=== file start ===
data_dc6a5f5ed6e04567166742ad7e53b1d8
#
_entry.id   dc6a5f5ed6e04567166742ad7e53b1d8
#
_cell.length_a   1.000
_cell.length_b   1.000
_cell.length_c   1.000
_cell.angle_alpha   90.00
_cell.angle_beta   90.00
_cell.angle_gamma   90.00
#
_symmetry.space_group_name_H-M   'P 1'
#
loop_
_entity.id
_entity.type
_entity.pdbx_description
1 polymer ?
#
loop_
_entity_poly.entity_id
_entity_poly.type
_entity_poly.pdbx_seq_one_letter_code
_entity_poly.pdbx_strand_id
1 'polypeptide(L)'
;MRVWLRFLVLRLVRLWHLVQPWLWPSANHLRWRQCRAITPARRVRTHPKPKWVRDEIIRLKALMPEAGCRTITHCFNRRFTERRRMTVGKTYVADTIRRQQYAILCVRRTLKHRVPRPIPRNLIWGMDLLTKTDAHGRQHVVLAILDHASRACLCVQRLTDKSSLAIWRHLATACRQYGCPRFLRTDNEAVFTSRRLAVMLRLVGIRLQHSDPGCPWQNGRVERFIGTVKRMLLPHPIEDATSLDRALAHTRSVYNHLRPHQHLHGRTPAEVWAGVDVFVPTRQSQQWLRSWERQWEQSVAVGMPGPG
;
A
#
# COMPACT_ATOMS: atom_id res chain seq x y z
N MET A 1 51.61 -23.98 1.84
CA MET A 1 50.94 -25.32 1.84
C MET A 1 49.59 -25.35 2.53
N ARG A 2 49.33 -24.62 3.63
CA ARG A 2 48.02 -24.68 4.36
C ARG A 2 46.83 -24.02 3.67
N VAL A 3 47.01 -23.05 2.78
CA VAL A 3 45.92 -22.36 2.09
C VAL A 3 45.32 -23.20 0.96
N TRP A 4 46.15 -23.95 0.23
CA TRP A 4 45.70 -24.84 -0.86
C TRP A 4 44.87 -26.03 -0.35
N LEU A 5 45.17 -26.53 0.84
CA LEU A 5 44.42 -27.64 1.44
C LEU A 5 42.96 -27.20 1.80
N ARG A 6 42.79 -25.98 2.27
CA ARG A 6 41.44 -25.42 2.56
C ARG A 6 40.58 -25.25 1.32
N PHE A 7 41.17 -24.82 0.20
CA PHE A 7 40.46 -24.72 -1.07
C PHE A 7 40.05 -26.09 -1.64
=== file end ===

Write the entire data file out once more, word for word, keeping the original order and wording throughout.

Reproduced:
data_dc6a5f5ed6e04567166742ad7e53b1d8
#
_entry.id   dc6a5f5ed6e04567166742ad7e53b1d8
#
_cell.length_a   1.000
_cell.length_b   1.000
_cell.length_c   1.000
_cell.angle_alpha   90.00
_cell.angle_beta   90.00
_cell.angle_gamma   90.00
#
_symmetry.space_group_name_H-M   'P 1'
#
loop_
_entity.id
_entity.type
_entity.pdbx_description
1 polymer ?
#
loop_
_entity_poly.entity_id
_entity_poly.type
_entity_poly.pdbx_seq_one_letter_code
_entity_poly.pdbx_strand_id
1 'polypeptide(L)'
;MRVWLRFLVLRLVRLWHLVQPWLWPSANHLRWRQCRAITPARRVRTHPKPKWVRDEIIRLKALMPEAGCRTITHCFNRRFTERRRMTVGKTYVADTIRRQQYAILCVRRTLKHRVPRPIPRNLIWGMDLLTKTDAHGRQHVVLAILDHASRACLCVQRLTDKSSLAIWRHLATACRQYGCPRFLRTDNEAVFTSRRLAVMLRLVGIRLQHSDPGCPWQNGRVERFIGTVKRMLLPHPIEDATSLDRALAHTRSVYNHLRPHQHLHGRTPAEVWAGVDVFVPTRQSQQWLRSWERQWEQSVAVGMPGPG
;
A
#
# COMPACT_ATOMS: atom_id res chain seq x y z
N MET A 1 51.61 -23.98 1.84
CA MET A 1 50.94 -25.32 1.84
C MET A 1 49.59 -25.35 2.53
N ARG A 2 49.33 -24.62 3.63
CA ARG A 2 48.02 -24.68 4.36
C ARG A 2 46.83 -24.02 3.67
N VAL A 3 47.01 -23.05 2.78
CA VAL A 3 45.92 -22.36 2.09
C VAL A 3 45.32 -23.20 0.96
N TRP A 4 46.15 -23.95 0.23
CA TRP A 4 45.70 -24.84 -0.86
C TRP A 4 44.87 -26.03 -0.35
N LEU A 5 45.17 -26.53 0.84
CA LEU A 5 44.42 -27.64 1.44
C LEU A 5 42.96 -27.20 1.80
N ARG A 6 42.79 -25.98 2.27
CA ARG A 6 41.44 -25.42 2.56
C ARG A 6 40.58 -25.25 1.32
N PHE A 7 41.17 -24.82 0.20
CA PHE A 7 40.46 -24.72 -1.07
C PHE A 7 40.05 -26.09 -1.64